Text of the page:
Since its opening in 1993, the Holocaust Museum has attracted legions of visitors to its permanent exhibition, The Holocaust. The three-floor exhibition, containing over 900 artifacts, many video screens and four theaters showing archive footage and survivor testimony, presents a chronological history of the Nazi holocaust. On the top level, Nazi Assault covers the rise of Hitler and Nazism in the mid 1930s; the incarceration of Jews in ghettos and their murder—along with gypsies and many others—in death camps in the 1940s is the focus of Final Solution on the third floor; on the second floor, Last Chapter covers Allied liberation and subsequent war-crime trials. Visitors travel to the exhibition in a steel-clad freight elevator that deposits them into an environment of unparalleled sobriety. Themes, such as murder of the disabled, Nazi eugenics, resistance, and so on, are comprehensively covered. The photo- and text-intensive accounts of events and atrocities unfold dispassionately, but objects and symbols make powerful impressions: thousands of camp victims’ shoes piled in a heap personalize the losses.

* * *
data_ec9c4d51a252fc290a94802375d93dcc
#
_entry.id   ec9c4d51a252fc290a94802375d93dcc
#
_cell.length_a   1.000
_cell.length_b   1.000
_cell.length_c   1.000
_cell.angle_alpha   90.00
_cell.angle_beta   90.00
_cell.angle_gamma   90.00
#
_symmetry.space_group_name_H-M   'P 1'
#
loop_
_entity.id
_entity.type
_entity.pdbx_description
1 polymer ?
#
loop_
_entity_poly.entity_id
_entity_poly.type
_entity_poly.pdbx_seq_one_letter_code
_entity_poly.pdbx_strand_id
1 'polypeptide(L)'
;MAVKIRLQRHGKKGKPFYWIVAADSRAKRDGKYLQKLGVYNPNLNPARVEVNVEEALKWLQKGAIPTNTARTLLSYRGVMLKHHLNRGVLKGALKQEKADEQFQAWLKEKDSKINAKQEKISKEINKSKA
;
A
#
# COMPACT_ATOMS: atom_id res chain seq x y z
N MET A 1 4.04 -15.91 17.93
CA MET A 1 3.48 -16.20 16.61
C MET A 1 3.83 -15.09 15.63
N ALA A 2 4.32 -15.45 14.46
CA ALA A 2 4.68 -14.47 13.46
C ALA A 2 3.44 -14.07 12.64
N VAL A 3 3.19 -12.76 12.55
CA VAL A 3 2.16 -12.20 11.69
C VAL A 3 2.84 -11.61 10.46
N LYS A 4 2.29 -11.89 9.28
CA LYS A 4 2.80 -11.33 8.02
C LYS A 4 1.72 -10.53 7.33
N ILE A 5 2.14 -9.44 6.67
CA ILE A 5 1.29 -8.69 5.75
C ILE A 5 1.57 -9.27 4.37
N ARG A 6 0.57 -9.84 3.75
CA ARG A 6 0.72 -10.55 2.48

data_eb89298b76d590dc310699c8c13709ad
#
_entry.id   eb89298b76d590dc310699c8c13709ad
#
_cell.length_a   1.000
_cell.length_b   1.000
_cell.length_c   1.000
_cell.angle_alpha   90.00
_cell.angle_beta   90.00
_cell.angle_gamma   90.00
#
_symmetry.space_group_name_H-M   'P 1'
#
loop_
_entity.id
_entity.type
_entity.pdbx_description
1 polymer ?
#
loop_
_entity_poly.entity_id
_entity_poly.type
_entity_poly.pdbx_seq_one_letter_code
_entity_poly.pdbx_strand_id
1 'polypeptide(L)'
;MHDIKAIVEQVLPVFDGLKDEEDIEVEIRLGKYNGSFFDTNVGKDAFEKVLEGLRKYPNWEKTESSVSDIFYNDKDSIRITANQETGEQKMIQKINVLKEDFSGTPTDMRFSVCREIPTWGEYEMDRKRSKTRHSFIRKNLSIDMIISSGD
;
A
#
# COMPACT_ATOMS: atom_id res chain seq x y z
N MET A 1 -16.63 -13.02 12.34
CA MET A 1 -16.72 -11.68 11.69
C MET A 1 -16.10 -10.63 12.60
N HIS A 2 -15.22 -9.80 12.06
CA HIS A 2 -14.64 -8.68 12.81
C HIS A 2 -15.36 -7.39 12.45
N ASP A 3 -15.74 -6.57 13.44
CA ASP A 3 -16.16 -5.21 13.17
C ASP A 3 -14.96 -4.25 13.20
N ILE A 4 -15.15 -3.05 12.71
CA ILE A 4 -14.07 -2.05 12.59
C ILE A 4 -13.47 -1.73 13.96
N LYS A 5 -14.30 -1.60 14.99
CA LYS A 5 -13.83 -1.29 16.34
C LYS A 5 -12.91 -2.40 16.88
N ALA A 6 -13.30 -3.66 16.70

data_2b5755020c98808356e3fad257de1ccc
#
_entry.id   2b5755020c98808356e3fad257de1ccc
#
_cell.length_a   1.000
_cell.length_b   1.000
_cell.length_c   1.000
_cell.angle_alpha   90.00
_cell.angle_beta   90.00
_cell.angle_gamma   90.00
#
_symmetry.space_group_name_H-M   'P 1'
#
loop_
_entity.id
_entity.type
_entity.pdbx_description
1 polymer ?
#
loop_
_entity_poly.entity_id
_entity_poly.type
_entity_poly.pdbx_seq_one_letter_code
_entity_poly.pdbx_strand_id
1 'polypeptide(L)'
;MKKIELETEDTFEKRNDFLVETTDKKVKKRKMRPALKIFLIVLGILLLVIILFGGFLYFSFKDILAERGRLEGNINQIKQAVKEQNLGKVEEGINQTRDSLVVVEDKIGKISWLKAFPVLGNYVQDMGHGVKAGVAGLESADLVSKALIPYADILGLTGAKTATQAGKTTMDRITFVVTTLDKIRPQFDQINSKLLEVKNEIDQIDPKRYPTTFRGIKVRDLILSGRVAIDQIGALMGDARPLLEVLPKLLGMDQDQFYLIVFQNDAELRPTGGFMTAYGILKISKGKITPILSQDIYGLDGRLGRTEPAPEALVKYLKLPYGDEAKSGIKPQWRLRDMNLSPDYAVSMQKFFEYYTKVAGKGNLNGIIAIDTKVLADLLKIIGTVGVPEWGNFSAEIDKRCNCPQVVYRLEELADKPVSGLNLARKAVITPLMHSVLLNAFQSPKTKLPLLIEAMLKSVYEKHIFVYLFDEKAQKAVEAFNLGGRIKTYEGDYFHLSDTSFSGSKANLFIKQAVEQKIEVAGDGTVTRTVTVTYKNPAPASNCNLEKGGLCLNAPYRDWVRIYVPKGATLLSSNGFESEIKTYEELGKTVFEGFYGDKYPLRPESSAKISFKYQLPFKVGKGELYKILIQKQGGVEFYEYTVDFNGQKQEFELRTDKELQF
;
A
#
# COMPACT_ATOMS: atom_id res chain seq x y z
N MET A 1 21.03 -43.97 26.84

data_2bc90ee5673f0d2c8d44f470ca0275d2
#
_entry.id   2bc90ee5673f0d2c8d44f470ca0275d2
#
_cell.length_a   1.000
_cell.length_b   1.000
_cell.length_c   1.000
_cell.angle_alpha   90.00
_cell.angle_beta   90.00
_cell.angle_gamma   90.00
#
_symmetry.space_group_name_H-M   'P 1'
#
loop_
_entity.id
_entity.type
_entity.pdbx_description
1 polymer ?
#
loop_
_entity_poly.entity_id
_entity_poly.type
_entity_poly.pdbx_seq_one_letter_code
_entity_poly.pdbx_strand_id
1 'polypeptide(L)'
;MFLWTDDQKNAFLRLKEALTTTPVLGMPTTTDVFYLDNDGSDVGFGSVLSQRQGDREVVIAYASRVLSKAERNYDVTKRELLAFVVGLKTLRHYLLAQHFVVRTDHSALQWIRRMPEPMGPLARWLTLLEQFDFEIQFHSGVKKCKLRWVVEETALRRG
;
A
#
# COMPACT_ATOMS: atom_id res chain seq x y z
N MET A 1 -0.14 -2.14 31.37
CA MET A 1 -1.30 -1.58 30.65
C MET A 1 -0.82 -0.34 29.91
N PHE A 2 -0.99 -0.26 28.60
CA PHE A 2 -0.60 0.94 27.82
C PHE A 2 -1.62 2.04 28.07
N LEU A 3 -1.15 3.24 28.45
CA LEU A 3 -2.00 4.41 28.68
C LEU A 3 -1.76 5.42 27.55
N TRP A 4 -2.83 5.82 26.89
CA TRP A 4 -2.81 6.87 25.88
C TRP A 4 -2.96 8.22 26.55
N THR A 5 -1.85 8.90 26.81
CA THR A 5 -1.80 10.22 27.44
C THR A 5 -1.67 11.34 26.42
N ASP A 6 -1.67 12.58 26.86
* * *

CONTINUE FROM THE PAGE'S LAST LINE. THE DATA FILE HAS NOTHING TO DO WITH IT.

While the main exhibition is suitable for children of 11 and over only, a specially designed children’s exhibition, Daniel’s Story, at ground level, is suitable for children of eight and over and teaches about the holocaust through the story of one boy. Other exhibitions include an examination of The Protocols of the Elders of Zion. The museum also attempts to highlight recent genocides and genocide prevention in From Memory to Action: Meeting the Challenge of Genocide, an installation with eyewitness testimonies and interactive displays, in the museum’s Wexner Center.
The building (designed by Pei Cobb Freed) incorporates red brick and slate-gray steel girders and catwalks, echoing death camp architecture; within the permanent exhibition, skylit zones alternate with claustrophobic darkness. Notable artworks include a Richard Serra sculpture and graceful Ellsworth Kelly and Sol LeWitt canvases. The Hall of Remembrance, the national memorial to victims of the Holocaust, is a simple, windowless space with a high central skylight of translucent glass. Narrow openings in the walls also let in light and offer partial views of the Washington Monument and the Jefferson Memorial.